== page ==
Mozilla’s Firefox 4 was released in late March The release came nearly two years after Firefox 3.5 and three years after Firefox 3. Firefox 4 was an important release for Mozilla — perhaps the most important release since 1.0. The competition has never been so strong. We have been using the beta releases extensively and spent some time with the final release.
Look and Feel
Mozilla first started talking about Firefox 4.0 in July 2009. The early screenshot previews — featuring tabs on top, a la Chrome — were a radical departure at the time.
Although the comparisons to Chrome are unavoidable, I think that Firefox 4 improves upon Google’s minimalist design.
Tabs are on top, but the browser window is still easily draggable. Users won’t make the mistake of dragging a tab rather than the full window. Moreover, cycling through tabs is more elegant and less cluttered than either Safari 5 or Chrome 10.
By default, Mozilla has changed the location of the home button. It also added a new bookmark bar. Fortunately, these components can be customized and removed (simply right click on them and hit “customize”). Like Chrome, Firefox eschews the the status bar on the bottom of the screen, only using it as an overlay when needed. This adds a few more pixels of space to the viewing window.
Firefox 4 includes an innovative new tab grouping feature known as Panorama. Panorama started life as Tab Candy, an experimental feature introduced by former Mozilla Creative Lead Aza Raskin. It creates different groups of tabs and lets you switch easily between them. Panorama is a great feature for power users, but anyone who don’t want to use a grouping system can ignore it and never know the difference.
Firefox 4 claims to be up to six times faster than its predecessor. In our tests, load times did seem about that fast — though Google Chrome 10 still seems to bring up pages more quickly.
The speed increases aren’t merely limited to page load times, however. Firefox 4 starts up significantly faster on my Mac (an iMac with a 2.8GHz i7 and 12GB of RAM running Mac OS X 10.6.7) than its predecessor. In fact, in a timed test, Firefox 4 launched from dock to default homepage at nearly the exact same speed as Google Chrome 10.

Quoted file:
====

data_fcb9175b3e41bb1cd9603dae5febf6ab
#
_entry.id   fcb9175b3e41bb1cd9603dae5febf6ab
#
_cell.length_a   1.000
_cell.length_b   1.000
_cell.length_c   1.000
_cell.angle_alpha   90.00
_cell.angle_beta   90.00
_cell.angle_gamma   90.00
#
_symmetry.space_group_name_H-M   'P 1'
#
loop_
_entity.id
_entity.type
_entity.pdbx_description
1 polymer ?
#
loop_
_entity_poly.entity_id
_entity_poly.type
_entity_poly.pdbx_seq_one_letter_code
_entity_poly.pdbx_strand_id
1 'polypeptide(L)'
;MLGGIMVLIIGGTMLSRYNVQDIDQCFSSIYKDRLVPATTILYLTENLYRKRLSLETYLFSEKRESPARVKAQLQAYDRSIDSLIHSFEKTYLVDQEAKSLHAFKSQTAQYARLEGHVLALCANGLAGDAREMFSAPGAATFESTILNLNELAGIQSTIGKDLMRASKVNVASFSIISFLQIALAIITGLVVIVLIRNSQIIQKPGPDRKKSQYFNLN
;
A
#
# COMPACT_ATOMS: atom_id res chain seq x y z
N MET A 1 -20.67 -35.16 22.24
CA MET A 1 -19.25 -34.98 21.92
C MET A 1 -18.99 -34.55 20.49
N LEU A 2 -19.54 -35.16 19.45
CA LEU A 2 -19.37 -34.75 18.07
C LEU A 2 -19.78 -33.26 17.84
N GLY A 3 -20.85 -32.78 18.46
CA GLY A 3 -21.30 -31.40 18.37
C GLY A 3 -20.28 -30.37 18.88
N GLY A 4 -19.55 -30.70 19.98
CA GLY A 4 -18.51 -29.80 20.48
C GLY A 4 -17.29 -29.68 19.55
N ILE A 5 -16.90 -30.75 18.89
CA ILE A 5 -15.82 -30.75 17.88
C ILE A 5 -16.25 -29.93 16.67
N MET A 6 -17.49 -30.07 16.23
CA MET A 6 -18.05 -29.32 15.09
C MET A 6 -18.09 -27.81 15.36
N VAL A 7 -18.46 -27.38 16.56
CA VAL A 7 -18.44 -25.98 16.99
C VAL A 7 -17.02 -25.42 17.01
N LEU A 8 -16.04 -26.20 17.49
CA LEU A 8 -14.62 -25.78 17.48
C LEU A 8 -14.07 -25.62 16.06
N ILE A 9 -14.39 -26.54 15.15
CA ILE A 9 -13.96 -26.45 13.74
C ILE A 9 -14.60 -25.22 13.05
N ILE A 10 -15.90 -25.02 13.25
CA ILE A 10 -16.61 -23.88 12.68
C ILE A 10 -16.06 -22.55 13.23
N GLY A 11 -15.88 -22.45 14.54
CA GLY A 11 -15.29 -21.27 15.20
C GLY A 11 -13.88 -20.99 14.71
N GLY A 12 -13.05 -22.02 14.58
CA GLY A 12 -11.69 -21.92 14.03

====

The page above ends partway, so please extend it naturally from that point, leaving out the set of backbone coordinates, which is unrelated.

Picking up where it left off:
Performance, Memory Usage, Stability
As a full-time Mac user since 2008, I’ve long had a love/hate relationship with Firefox. Certain websites (particularly corporate backend systems) just work better in the browser than in Safari. But Firefox has never been particularly well tuned to Mac OS X machines. Firefox 3 was a significant improvement, but frankly, Firefox has remained a memory hog.
The biggest problem with Firefox versions of the past — and this is true of both Mac OS X and Windows releases — is that the program has the tendency to leak memory. This problem only gets worse on systems with lots of add-ons installed and can be made worse still by plugins like Flash.
Mozilla has said that Firefox 4 consumes less memory and is more stable. I wanted to see if this was true. Using the Activity Monitor in Mac OS X, I tracked the amount of real memory, CPU utilization and CPU threads in Firefox 4, Firefox 3.6.15, Safari 5.0.4 and Chrome 10.0.6.448.151 stable.
First, the good news — in my tests, Firefox 4 consumes less memory and CPU cycles than Firefox 3.6.15. When adding in Flash and other plugin usage to the total memory footprint, only Google Chrome 10 performs better.
The bad news — and this is really for all four browser variants tested — is that the overall usage is still fairly high. The big culprit here is Adobe Flash. Improvements have been made on this front in Windows and with certain graphics chipsets on the Mac (my Radeon HD 4850 unfortunately, is not included), but Flash is the greatest cause of browser performance and memory usage issues.